After an ultimately comfortable win over Marseille, Arsenal sit within touching distance of the knockout stages of the Champions League. All that stands between them and a 14th consecutive season in the latter stages of the competition is one man: Rafael Benitez.
Rafa Benitez: the man who took Liverpool to one glorious Champions League triumph and to the final of another. The man who brought the good times back to Anfield, who added an FA Cup and European Super Cup to their extraordinary win over AC Milan in 2005.
Benitez thrived on the big European nights on Merseyside. As Liverpool manager, he masterminded victories over – among others – Arsenal, Juventus, Inter Milan, Barcelona, Real Madrid and, perhaps most memorably, Chelsea, in two mammoth European semi-finals.
The Spaniard revelled in the knife-edge nature of key European games. An outstanding tactician, he out-thought and out-manoeuvred his opposition like a general on the battlefield. His sides were methodical, patient, and, when the needed to be, ruthless. Liverpool have fallen a long, long way since he departed.
So Benitez will relish the situation facing Napoli in the final round of games in Group F of this season’s Champions League. After a 3-1 defeat to Borussia Dortmund on Tuesday, the Serie A side must defeat Wenger’s Arsenal if they are to progress to the last 16.
It is an all-or-nothing clash for Benitez. Wenger has only to avoid a 3-0 defeat.
Yet despite Benitez’s once fearsome reputation, Napoli should hold little fear for the Gunners. Arsenal have, of course, already beaten Benitez’s side once this season, playing Napoli off the pitch in a 2-0 win at the Emirates thanks to Mesut Ozil and Olivier Giroud.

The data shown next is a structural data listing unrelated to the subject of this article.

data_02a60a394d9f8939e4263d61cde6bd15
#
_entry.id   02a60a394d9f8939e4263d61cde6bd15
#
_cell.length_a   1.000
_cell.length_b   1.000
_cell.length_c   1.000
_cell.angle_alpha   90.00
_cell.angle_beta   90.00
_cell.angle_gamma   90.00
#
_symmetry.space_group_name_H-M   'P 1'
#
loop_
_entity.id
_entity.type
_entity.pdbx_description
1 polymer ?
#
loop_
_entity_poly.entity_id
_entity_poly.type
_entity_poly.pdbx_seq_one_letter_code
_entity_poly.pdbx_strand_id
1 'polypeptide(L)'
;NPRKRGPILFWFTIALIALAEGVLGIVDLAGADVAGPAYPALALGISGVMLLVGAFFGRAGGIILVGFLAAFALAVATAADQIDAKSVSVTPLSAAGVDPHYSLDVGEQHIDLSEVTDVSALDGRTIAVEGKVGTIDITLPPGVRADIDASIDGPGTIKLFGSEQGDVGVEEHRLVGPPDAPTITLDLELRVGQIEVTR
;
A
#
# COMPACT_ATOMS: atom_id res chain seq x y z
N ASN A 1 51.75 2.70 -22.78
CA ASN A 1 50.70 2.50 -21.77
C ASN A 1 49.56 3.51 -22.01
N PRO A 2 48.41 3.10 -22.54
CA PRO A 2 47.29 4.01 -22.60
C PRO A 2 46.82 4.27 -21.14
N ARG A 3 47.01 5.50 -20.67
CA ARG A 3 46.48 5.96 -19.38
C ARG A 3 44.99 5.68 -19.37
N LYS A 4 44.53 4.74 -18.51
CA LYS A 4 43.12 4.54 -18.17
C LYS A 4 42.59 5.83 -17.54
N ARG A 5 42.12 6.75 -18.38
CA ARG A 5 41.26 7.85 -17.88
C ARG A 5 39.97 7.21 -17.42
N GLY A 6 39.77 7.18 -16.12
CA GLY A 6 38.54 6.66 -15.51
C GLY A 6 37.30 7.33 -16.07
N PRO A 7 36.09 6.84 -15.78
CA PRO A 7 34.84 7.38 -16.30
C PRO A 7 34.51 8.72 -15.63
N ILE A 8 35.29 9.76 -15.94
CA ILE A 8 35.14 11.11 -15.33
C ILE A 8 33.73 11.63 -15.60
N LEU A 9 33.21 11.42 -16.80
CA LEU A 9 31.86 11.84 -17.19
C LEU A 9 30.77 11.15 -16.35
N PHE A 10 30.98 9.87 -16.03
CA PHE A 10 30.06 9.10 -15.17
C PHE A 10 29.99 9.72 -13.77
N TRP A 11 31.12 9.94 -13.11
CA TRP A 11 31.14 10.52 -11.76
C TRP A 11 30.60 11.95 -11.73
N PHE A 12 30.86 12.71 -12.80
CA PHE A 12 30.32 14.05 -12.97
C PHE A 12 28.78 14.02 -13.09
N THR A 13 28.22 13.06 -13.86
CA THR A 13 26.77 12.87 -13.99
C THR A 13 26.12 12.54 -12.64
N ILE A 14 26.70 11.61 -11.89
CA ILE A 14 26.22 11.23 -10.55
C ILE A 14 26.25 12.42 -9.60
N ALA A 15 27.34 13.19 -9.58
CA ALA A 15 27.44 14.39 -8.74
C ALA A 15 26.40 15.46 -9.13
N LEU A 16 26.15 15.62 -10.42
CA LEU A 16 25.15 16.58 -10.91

Indeed, since he left Liverpool, Benitez’s Champions League record has been less impressive. At Inter Milan, his side were beaten 3-1 by Tottenham at White Hart Lane, before he was sacked for poor results. At Chelsea last season, he failed to lead the Blues out of their group, although, admittedly, much of that damage came under his predecessor Roberto Di Matteo.
His tactics this season have been questioned, particularly in the light of his team’s recent 3-0 defeat to rivals Juventus, and their 3-1 loss to Dortmund did little to ease the pressure.
Wenger’s record against Benitez is impressive. In 17 clashes between the two managers between 2004 and 2010, Wenger triumphed on eight occasions, with Benitez winning only four times. The Gunners failed to score only once: a 1-0 league defeat in February 2006.
Both managers will recall the Champions League quarter-final of 2008, when Liverpool needed two late goals at Anfield to win 4-2 in a dramatic quarter-final second leg.
But those days seem a long time ago for Benitez, and Wenger will take his side to Italy knowing that only a catastrophe will prevent his side from progressing.
Benitez will have to produce some of his old magic if he is to pull off another great European result.
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